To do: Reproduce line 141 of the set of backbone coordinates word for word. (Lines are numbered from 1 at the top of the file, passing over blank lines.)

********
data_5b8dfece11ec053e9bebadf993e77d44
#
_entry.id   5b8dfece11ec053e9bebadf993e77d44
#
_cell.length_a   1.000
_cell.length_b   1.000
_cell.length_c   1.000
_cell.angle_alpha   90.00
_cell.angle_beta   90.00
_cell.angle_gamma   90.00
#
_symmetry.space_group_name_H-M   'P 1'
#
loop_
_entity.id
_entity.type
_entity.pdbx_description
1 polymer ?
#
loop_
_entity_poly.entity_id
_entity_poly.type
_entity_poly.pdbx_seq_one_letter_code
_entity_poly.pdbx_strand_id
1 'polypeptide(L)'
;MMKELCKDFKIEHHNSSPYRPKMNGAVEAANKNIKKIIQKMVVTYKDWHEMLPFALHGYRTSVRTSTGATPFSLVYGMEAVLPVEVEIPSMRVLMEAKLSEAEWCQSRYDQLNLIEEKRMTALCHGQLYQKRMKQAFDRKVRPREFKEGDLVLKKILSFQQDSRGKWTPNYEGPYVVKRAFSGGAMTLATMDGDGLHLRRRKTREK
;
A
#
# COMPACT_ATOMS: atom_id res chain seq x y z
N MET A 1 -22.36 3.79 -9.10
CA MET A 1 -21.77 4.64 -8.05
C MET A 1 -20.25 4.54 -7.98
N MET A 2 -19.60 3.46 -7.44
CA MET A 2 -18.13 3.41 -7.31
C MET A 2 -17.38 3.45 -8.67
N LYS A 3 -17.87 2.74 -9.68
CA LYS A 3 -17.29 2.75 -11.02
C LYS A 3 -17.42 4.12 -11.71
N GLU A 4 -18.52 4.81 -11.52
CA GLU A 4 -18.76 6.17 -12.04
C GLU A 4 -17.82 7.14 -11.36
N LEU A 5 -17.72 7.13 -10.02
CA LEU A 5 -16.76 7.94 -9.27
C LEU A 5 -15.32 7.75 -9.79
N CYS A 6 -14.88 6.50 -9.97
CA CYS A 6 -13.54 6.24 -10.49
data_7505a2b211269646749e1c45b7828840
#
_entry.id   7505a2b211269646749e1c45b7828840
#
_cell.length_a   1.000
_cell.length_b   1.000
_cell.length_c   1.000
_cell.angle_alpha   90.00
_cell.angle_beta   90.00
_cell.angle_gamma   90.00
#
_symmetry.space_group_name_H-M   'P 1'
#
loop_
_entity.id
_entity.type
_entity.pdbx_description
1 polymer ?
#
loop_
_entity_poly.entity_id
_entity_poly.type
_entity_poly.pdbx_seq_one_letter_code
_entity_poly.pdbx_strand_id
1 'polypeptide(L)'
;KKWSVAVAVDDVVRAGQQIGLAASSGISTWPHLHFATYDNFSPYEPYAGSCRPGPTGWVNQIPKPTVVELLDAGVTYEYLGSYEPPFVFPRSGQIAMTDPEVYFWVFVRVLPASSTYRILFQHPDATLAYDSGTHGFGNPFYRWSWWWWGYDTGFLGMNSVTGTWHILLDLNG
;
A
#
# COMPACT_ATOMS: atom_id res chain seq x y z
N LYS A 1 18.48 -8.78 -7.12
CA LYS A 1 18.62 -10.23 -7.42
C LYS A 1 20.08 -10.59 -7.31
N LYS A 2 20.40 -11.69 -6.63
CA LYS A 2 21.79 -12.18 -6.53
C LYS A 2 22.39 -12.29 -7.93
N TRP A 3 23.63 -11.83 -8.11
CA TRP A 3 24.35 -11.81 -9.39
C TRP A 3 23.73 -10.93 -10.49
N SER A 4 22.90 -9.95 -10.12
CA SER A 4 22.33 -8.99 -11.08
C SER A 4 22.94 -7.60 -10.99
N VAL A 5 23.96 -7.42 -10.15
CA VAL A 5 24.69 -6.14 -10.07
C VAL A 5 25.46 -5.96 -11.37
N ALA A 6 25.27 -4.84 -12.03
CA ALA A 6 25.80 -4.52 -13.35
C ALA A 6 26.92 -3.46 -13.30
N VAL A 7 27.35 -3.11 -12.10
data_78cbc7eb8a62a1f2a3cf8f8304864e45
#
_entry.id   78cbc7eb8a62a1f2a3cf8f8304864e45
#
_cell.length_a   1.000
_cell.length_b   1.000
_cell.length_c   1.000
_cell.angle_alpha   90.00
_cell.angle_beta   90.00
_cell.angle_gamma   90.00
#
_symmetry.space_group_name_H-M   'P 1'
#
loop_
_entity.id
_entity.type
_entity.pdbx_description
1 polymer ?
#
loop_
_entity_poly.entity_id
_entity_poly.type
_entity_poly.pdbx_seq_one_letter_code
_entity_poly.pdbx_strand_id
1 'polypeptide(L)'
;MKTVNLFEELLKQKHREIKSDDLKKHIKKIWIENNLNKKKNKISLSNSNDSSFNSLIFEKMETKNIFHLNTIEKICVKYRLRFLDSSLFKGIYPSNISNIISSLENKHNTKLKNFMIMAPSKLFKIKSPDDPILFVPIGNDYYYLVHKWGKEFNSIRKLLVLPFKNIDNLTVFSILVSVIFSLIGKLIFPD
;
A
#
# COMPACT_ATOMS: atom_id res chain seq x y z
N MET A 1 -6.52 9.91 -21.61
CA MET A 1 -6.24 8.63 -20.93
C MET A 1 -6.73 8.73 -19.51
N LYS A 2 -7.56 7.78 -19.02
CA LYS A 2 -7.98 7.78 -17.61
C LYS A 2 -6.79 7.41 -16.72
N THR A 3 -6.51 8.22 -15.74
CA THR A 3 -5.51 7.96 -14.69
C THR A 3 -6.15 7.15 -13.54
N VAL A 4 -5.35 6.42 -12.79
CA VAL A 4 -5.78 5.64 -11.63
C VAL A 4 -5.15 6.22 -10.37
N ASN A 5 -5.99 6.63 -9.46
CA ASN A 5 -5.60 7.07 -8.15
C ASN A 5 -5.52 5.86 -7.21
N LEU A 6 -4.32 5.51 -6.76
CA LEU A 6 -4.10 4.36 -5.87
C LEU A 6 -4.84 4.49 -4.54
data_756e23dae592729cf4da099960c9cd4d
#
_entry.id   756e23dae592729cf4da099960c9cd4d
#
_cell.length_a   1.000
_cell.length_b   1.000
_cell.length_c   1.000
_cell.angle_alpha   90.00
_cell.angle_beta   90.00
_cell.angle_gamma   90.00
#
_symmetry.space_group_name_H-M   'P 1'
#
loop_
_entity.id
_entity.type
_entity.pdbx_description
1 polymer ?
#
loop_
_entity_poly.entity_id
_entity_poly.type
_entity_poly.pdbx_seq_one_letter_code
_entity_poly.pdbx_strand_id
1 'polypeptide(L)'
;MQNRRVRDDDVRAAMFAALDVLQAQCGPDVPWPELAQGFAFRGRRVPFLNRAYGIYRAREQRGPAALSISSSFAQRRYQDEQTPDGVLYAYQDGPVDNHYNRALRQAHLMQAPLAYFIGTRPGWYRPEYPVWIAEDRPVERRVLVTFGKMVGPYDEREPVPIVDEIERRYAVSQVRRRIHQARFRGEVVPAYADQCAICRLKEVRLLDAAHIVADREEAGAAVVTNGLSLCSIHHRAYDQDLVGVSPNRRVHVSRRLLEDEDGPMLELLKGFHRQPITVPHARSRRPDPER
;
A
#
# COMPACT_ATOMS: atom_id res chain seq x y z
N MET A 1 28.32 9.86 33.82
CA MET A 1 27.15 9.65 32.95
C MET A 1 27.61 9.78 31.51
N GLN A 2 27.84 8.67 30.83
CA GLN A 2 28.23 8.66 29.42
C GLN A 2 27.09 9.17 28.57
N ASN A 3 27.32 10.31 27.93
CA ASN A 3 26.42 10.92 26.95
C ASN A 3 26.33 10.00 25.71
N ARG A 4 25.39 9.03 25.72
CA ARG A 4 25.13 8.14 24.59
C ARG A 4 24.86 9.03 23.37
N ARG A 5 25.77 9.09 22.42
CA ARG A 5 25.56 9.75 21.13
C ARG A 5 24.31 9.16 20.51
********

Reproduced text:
C ASN A 5 -5.52 5.86 -7.21